|March 22, 2001
ATLANTA (Reuters Health) - The Centers for Disease Control and
Prevention on Wednesday released groundbreaking data about exposure
of the US population to 27 different environmental chemicals.
The data were gathered as part of the 1999 National Health and
Nutrition Examination Survey (NHANES), in which blood and urine
samples were gathered from about 5000 participants at 12 locations
throughout the US. With the exception of lead, cadmium, and
cotinine, data on exposure of the US population to these chemicals
had not previously been reported.
"I believe that this is a major step forward in assessing
exposure of the US population...to environmental chemicals--it could
be revolutionary in terms of environmental health in the United
States," Dr. Richard J. Jackson, director of the CDC's National
Center for Environmental Health, said during a telephone press
The 27 chemicals fall into four groups: metals, including lead,
mercury and cadmium; cotinine, an indicator of secondhand tobacco
smoke exposure; organophosphates, used to make pesticides; and
phthalates, widely used in industry and found in soap, shampoo,
hairspray, and nail polish, as well as in flexible plastic products.
Dr. Eric Sampson of the CDC's Environmental Laboratory noted that
the report provides new information about phthalates. "Seven major
phthalates were measured and we found that two of the
metabolites--diethyl phthalate (DEP) and dibutyl phthalate
(DBP)--are at higher levels in the population than metabolites of
other phthalates that are actually produced in higher quantities,"
he said. "We are conducting additional studies to explain these
Lead levels, which have been monitored in the US since 1976,
decreased for children aged 1 to 5 years from 2.7 micrograms per
deciliter, the geometric mean for the period 1991 to 1994, to 2.0
micrograms per deciliter. "These lower levels mean that public
health actions have been successful in decreasing children's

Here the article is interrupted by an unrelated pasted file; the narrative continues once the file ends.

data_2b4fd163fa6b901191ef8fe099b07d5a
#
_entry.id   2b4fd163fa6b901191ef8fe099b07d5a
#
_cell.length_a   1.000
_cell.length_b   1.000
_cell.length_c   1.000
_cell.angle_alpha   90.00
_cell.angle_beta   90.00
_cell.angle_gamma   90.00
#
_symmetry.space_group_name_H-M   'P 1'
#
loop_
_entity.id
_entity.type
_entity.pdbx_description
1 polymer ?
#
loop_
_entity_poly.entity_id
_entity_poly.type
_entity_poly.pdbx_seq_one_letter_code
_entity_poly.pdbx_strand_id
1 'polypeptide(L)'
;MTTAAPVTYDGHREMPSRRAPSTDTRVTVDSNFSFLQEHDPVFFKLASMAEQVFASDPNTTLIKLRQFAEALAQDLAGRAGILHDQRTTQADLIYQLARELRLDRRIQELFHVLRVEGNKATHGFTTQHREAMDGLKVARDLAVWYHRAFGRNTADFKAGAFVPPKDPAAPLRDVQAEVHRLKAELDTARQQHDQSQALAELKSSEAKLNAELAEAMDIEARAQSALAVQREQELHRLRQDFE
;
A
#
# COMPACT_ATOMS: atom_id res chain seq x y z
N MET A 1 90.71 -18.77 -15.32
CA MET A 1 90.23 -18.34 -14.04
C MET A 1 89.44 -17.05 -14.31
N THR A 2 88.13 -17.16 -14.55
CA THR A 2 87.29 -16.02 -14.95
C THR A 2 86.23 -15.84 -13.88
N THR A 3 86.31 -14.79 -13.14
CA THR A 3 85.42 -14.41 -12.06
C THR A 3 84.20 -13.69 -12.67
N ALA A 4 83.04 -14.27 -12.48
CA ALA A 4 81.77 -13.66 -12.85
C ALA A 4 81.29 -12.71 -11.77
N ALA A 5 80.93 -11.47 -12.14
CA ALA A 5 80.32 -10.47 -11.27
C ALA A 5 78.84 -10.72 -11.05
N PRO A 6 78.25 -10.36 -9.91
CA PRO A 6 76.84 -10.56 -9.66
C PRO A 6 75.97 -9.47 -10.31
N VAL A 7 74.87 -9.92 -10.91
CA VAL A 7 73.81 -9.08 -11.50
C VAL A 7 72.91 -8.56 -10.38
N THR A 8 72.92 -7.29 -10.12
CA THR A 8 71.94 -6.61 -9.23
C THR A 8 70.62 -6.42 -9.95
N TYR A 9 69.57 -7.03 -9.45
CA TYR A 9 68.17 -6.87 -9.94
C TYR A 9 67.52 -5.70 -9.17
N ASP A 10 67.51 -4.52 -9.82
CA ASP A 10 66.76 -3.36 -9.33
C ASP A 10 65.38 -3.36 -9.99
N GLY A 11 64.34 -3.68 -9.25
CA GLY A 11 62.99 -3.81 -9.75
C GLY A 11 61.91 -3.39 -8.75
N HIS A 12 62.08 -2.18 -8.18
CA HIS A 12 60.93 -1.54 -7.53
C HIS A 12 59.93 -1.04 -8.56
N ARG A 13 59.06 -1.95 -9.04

exposure to lead," Dr. Sampson said.
"Another exciting finding was that cotinine levels have gone down
more than 75% since the measurements taken in 1991," he commented.
Dr. Jackson emphasized that the new report concerns just one
year's worth of data, "so sample size is somewhat limited in that
regard," he said. "Ultimately data from many more locations will be
reported," he added, estimating that data on exposures to 100
chemicals will be collected and the CDC will make more detailed
assessments of exposures in different populations.
Dr. Jackson also stressed that the presence of a chemical in
blood or urine does not necessarily indicate that the chemical will
cause disease. "Additional research is required to determine whether
the levels reported are a cause for health concern," he said.
"Coming out of this report is an understanding of just how
widespread exposure to phthalates apparently is," Dr. John Balbus,
of the George Washington University School of Public Health, said at
a press conference held in response to the CDC's report.
"Women of childbearing age in particular are exposed to DBP,
which has been most clearly associated with developmental effects in
animal studies," Dr. Balbus said. "Because of these higher exposure
levels, we need to look more closely at whether the public is at
"I think most people would be surprised to know how little the
government actually knows about the level of chemicals that are in
people's bodies," he added.
In a statement released Tuesday, Sandra Tirey, assistant vice
president and co-leader of the American Chemistry Council's Public
Health Team, cautioned that "biomonitoring data alone is not an
indication that anybody's health is being harmed....The health
significance of biomonitoring data is virtually impossible to
interpret without toxicity research."
The Phthalate Esters Panel of the American Chemistry Council said
in a Wednesday press release that "the highest levels reported by
CDC indicate that the exposure levels of the US population to the
phthalate esters measured are within the safety limits set by the US
Environmental Protection Agency."
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